Furthermore, competition is the dominant ideology of capitalism. The main idea here lies behind rational individuals in free competition in the marketplace, each competing to get the maximum profit.
For example, if there was no competition, there would have been no difference between a student with the highest marks and a student with the lowest marks. Hence, the spirit of development would have been lost.
Q6 : Talk to your parents and elders, grandparents and their contemporaries and discuss whether modern society is really more competitive or conflict ridden than it used to be before. And if you think it is, how would you explain this sociologically?
Answer : Note: Any answer supported with argument or explanation would solve the purpose.
One sample answer has been provided to you:
Society was competitive even during the time of our previous generations. Though the needs of that time were different, striving to get the best has always been a part of the society. For example, fifty years ago, the value of Rs. 100 would have been equal to the value of Rs 10,000 in the contemporary times. Hence, the competition at that time was to get Rs. 100, while today it is to get Rs. 10000 at least.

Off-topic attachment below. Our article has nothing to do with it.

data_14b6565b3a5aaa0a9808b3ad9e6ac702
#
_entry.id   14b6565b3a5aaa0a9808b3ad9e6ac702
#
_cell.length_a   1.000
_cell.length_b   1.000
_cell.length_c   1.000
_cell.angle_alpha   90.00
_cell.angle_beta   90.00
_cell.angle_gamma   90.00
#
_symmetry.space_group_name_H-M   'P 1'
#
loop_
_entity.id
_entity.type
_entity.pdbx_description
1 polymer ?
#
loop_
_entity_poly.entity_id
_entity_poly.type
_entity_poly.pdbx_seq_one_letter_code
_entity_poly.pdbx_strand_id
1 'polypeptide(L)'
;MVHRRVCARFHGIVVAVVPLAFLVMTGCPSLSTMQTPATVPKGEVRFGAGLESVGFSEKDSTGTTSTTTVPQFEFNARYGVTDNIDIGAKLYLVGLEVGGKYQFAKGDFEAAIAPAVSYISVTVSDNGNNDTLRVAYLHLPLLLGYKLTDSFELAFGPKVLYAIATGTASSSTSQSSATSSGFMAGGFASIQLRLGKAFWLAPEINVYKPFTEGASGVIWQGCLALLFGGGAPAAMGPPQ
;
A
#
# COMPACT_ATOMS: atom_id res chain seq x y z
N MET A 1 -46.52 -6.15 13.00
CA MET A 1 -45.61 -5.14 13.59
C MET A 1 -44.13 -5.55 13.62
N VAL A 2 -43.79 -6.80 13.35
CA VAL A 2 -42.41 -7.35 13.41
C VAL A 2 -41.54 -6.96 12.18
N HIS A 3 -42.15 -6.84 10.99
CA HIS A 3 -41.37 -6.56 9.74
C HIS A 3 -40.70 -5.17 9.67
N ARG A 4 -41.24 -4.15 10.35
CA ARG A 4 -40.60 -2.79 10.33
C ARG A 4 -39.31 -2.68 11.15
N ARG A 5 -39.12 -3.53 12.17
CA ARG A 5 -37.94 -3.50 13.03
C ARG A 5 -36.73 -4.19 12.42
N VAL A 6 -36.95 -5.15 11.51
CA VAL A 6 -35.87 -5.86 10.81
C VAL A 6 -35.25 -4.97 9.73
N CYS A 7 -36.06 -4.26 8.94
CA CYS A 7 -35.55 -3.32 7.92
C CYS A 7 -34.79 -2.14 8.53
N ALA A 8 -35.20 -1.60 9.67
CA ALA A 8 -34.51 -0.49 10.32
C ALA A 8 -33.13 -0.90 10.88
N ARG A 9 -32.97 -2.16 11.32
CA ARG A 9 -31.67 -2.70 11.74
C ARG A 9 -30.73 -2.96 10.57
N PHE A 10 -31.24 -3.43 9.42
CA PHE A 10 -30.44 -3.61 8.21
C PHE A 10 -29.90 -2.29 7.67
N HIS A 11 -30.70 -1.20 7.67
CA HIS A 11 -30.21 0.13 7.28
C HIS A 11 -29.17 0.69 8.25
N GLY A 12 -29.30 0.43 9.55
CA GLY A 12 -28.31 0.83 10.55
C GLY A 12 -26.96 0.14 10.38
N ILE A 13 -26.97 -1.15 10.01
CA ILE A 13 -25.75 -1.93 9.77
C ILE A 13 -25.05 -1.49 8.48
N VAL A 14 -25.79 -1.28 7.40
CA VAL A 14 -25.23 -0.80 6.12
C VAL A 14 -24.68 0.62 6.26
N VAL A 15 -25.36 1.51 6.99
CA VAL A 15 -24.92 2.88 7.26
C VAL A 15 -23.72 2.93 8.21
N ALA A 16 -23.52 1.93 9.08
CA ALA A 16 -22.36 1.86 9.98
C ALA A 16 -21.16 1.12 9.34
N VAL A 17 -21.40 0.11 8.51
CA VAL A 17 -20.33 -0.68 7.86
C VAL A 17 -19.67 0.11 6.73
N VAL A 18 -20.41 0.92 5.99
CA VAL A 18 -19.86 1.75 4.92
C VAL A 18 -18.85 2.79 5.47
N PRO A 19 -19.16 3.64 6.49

The urge to get the best available resources of the time has always led to competition and consequently, conflicts. This has been visible in the exploration of the world by European explorers in search of new resources and the resultant process of colonization of newly discovered lands. The other types of conflicts were based upon locally unique phenomena. For example, the caste system in India was one of the oldest forms of division of labour.
Therefore, it can be concluded that society has never been free from conflicts and competition because there has always been a change in the nature of conflicts in different periods of a society according to the prevalent social, economic and cultural conditions.